- Project management and governance: by having visibility of founders’ contributions, the team gets great insights into the teams’ bottlenecks, early warning flags (competences, performance) and allocation of resources.
Nice, but can I actually do it?
From the beginning this method became very popular in the US – with thousands of companies using it for their early bootstrapping stage. In Europe, because of the regulatory – legal and tax – environment, the founders were not able to use this method as easily. That is, until recently. In the last 5 years joint efforts of visionary and innovative founders and lawyers, led by Cofounding, enabled European founders from 15 countries to legally implement the method for their ventures.
Next to being able to implement it legally, the technical implementation just got a whole lot easier too – thanks to a Dutch startup We.Vestr – who next to other functionalities for cap table management offers the slicing pie module. One of the We.Vestr founders – after his own cap table struggles in his previous company – and having had the recommendation for slicing pie from one of his investors – decided to include the dynamic equity split option in We.Vestr – to make the implementation of slicing pie as easy as possible.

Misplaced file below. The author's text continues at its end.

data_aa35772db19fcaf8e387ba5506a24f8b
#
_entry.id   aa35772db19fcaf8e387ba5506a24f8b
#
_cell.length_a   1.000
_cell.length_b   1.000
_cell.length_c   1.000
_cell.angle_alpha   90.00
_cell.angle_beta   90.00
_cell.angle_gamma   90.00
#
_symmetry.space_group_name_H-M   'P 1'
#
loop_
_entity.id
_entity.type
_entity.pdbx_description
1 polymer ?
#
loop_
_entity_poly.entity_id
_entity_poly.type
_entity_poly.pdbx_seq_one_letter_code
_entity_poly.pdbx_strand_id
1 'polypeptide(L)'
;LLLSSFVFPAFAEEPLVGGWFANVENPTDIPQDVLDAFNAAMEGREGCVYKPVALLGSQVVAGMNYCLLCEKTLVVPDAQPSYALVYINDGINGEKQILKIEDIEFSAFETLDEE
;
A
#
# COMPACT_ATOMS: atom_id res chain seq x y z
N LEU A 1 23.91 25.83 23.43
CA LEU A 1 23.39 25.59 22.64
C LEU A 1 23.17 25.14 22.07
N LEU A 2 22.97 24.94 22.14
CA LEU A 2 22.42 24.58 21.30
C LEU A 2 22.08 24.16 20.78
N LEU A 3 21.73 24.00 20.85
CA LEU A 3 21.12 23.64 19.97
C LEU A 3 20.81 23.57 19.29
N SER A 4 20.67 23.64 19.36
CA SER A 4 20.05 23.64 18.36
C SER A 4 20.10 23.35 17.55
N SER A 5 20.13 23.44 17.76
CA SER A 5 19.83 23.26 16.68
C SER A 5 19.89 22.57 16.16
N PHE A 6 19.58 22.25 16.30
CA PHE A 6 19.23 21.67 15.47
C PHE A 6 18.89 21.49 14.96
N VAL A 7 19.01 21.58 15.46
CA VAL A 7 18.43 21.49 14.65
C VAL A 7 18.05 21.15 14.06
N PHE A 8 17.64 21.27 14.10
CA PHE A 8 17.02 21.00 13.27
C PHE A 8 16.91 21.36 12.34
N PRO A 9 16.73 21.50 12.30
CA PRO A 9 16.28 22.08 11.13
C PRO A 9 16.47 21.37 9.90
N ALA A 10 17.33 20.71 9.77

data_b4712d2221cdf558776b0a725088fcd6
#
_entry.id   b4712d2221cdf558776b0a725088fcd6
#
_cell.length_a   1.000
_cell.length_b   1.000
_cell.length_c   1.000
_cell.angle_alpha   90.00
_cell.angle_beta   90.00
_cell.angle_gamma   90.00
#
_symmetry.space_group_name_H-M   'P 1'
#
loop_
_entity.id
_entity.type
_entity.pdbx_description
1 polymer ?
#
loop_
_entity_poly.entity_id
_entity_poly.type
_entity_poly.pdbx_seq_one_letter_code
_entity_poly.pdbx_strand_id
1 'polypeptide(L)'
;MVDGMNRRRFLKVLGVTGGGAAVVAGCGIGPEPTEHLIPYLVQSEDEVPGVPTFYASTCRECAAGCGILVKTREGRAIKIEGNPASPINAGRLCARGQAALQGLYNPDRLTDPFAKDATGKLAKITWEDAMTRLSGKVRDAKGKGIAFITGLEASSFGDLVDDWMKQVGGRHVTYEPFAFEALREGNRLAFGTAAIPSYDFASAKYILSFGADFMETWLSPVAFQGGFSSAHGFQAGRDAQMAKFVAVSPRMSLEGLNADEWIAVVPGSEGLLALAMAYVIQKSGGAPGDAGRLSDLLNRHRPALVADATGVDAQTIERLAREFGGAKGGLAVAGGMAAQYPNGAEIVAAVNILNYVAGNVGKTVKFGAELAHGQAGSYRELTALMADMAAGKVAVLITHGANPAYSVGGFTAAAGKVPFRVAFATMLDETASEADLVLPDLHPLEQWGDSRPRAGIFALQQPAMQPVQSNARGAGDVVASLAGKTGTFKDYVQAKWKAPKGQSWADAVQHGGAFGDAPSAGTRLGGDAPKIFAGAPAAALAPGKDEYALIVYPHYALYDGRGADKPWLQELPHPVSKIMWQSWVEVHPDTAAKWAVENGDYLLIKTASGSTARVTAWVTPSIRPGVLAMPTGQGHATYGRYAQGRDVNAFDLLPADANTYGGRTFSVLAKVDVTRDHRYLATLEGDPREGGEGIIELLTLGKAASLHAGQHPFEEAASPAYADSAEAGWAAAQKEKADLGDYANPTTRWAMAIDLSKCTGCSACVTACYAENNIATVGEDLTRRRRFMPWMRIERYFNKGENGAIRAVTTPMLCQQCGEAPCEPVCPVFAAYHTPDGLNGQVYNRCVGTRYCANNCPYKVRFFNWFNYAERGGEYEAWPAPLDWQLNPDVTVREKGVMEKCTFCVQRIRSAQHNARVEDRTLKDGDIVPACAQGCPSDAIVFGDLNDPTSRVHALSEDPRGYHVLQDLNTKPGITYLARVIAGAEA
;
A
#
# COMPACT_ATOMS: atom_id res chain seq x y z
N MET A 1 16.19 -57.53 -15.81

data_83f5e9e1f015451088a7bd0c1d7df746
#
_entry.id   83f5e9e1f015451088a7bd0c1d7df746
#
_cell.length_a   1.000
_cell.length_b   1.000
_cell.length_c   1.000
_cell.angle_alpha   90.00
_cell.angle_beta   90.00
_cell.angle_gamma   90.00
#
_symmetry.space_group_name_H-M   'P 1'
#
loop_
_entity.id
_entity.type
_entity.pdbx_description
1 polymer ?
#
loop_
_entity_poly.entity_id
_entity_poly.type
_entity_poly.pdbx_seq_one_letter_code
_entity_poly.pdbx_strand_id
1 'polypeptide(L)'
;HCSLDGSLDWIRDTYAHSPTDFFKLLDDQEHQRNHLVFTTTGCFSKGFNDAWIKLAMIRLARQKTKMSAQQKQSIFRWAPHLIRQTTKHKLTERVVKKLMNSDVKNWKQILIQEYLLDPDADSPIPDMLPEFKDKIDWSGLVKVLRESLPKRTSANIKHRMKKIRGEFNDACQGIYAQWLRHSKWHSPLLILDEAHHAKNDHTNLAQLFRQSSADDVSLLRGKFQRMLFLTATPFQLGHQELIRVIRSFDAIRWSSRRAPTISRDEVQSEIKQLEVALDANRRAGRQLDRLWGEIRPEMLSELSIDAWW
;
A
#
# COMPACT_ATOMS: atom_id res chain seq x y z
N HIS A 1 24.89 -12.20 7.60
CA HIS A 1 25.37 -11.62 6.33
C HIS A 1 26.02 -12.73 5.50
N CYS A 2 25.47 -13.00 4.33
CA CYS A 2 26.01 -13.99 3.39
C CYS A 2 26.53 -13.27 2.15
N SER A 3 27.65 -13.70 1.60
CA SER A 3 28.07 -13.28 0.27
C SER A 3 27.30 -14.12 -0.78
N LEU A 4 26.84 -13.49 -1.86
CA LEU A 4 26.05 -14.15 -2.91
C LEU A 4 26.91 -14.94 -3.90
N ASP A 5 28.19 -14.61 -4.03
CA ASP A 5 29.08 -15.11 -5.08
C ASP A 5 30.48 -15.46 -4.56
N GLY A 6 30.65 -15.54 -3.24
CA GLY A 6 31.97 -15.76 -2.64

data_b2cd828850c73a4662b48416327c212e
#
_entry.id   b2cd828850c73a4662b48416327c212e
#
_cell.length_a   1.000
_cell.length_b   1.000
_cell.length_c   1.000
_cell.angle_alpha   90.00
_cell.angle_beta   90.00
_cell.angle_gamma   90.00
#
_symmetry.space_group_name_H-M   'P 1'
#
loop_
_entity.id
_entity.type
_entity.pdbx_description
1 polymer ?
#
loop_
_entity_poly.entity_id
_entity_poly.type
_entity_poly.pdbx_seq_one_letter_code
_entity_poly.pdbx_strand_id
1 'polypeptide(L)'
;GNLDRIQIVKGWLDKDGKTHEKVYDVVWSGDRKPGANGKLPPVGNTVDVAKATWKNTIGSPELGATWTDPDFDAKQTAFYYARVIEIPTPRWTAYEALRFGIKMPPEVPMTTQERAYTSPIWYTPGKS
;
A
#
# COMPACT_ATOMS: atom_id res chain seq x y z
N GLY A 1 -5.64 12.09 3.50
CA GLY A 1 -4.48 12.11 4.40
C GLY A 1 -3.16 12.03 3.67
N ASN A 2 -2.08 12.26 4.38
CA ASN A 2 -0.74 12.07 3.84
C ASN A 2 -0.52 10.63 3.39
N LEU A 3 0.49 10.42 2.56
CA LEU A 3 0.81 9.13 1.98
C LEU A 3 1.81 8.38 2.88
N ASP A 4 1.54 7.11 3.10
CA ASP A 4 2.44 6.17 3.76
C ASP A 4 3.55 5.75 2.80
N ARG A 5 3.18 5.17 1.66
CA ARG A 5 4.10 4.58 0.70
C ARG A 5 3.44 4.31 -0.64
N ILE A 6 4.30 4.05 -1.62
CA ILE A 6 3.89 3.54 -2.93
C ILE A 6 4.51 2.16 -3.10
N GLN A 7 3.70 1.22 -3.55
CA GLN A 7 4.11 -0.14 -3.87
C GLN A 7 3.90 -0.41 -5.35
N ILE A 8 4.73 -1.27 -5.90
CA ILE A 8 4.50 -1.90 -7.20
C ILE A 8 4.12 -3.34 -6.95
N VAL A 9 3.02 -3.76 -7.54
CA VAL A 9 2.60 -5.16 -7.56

It is great development that European founders can now use the dynamic equity split based on slicing pie and benefit from this flexible and fair equity split option.
It is especially useful for the early stage bootstrapping startups, but also being increasingly used for employee stock options or even by venture capital funds.
As a founder, you have enough hard work to build your business. And you need the right team to do it. Remember that there is no one size fits all answer to equity split, but it starts with you, the founder, understanding the challenges and options you have.
Jana Nevrlka is the founder of Cofounding and the author of Cofounding the Right Way.